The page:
Johnson used his considerable driving and wrenching skills to score two wins, a runner-up, and three semi-final finishes in the first six races last year. He led the points race for four months until a dispiriting mid-season slump doomed his championship run.
"We'll approach the new season just like we started last year - aggressive but steady," Kurt remarks. "We've picked up power over the winter and changed the car's weight distribution to make it more consistent. We have a combination we can work with."
Johnson is quietly confident about his chances to win the elusive Pro Stock title at last. Asked to rate his competition, he politely declines. "I really don't worry about them," he explains. "As long as we're prepared, they should be worrying about us. We should set the standard."
Kurt regards his paternal teammate as his most formidable rival. "Dad and I have the same parts, and we should be as quick on the track. If we both do our jobs, we should meet in the final round on race day."
Kurt Johnson, the rockin' and rollin' second-generation racer, has grown up. "It would be great to win every race," says K.J. the optimist - "but that just doesn't happen," acknowledges Johnson the realist.
With his engaging enthusiasm tempered by hard-earned experience, Kurt Johnson may finally be ready to add his own championship trophy to the Johnson family's collection.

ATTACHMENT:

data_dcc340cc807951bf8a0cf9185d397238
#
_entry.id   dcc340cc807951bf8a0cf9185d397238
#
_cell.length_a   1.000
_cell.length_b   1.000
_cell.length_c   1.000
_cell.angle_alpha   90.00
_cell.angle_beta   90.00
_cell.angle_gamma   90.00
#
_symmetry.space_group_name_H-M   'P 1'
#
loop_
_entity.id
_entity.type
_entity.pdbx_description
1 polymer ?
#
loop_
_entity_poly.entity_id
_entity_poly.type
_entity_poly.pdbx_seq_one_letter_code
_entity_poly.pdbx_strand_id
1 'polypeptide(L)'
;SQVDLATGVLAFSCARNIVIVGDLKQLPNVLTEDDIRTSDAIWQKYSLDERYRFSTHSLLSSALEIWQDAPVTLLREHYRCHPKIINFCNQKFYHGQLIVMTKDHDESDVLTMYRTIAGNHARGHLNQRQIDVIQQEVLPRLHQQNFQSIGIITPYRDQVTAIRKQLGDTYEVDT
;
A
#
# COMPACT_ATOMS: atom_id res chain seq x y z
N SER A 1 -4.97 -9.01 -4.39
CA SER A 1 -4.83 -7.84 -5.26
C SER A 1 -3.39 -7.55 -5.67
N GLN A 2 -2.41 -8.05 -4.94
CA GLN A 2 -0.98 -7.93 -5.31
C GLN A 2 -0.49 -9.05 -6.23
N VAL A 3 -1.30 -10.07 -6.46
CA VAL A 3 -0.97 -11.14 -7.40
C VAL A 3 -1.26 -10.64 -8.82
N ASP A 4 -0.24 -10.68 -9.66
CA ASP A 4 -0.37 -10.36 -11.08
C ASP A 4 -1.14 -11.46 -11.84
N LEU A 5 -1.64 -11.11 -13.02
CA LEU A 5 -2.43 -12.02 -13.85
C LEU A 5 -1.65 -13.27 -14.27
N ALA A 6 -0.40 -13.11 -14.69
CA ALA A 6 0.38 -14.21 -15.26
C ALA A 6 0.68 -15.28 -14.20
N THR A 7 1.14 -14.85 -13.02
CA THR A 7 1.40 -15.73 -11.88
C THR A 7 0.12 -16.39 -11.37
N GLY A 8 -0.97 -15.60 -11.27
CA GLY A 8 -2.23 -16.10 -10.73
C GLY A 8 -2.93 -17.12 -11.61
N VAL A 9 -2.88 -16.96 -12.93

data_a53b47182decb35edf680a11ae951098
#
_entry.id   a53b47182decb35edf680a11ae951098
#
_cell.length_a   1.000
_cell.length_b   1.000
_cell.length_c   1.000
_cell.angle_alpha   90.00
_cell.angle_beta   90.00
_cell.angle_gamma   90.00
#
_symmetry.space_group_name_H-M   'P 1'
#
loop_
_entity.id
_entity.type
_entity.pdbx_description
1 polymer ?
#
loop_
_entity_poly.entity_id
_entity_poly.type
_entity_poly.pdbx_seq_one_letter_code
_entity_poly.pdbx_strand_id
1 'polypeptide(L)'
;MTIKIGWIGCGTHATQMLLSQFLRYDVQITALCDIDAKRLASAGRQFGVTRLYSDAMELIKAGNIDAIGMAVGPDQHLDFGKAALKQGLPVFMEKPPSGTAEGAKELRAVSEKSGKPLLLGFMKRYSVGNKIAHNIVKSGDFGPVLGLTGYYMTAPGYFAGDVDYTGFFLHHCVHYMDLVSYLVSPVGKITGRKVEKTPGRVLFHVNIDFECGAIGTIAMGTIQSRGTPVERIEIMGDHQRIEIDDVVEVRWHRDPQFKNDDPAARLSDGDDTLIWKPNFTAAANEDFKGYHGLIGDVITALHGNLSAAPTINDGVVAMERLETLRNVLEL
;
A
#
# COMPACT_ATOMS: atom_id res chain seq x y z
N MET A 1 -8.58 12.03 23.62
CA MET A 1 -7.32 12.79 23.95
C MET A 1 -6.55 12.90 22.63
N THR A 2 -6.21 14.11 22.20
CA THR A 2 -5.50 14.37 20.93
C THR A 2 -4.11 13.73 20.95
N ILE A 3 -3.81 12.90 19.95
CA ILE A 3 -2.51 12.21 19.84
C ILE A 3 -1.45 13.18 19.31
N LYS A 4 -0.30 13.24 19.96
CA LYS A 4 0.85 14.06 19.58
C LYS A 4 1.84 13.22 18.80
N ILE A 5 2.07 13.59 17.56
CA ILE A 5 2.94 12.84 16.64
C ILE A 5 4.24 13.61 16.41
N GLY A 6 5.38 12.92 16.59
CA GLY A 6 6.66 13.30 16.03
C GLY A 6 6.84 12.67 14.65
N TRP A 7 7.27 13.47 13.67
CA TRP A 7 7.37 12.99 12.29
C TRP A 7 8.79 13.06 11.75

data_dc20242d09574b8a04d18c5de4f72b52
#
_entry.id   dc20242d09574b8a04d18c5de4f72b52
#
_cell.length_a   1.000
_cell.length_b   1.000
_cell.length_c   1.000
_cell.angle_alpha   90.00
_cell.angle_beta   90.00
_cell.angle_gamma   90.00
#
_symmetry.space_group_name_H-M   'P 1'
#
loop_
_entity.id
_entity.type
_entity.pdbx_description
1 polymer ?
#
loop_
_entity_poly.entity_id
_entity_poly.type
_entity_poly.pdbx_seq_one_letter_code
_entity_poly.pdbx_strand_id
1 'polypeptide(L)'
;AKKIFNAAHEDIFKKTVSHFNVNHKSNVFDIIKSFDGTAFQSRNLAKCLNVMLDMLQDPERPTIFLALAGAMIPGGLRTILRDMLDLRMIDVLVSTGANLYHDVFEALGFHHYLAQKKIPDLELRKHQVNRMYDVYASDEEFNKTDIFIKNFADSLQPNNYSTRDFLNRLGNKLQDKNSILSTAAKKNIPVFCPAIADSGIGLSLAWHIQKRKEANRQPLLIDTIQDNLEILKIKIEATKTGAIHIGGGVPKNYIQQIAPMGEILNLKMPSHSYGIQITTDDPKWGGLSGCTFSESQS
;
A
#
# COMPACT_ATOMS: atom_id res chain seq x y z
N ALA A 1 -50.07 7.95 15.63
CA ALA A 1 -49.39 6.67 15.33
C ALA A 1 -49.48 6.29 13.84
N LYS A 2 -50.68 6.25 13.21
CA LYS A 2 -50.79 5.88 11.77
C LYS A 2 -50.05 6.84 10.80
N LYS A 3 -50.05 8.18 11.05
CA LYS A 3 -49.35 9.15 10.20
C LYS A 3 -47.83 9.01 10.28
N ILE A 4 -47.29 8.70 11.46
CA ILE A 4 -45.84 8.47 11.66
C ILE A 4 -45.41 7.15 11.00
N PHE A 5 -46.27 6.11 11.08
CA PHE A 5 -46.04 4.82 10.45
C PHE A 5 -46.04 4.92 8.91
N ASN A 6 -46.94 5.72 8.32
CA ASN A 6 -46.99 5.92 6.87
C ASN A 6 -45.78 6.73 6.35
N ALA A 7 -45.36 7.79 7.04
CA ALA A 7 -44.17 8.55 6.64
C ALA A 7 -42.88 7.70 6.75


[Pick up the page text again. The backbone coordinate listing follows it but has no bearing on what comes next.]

KURT JOHNSON FAST FACTS
Owner/Driver: Kurt Johnson Team: Kurt Racing, Inc., Sugar Hill, Ga. Race Car: ACDelco Pro Stock Camaro Z28 Residence: Lawrenceville, Georgia Date of Birth: March 23, 1963 Birthplace: Virginia, Minnesota Family: Married; wife Kathy (date of birth 10/18/61), son Conner Emory (11/4/96), daughter Erin Elizabeth (6/30/98); father Warren, mother Arlene NHRA national event victories: 15 Final round appearances: 30 Runner-up finishes: 15 Number One qualifiers: 15 Top Speeds: 4 Rounds Won: 214
CAREER HIGHLIGHTS (Through 1999 Season) * 1993 NHRA Rookie of the Year * First Pro Stock driver to break 6-second barrier and first member of Holley 6-Second Pro Stock Club (6.988 e.t., Englishtown, N.J., 5/20/94) * Third member of Speed-Pro 200 mph Club (200.13 mph, Gainesville, Fla., 3/14/98) * Member of Slick 50 World Record Club (6.988-seconds, Englishtown, N.J., 5/20/94) * Two-time Pro Stock Challenge winner (1994, 1998) * Two-time U.S. Nationals champion (1996, 1997)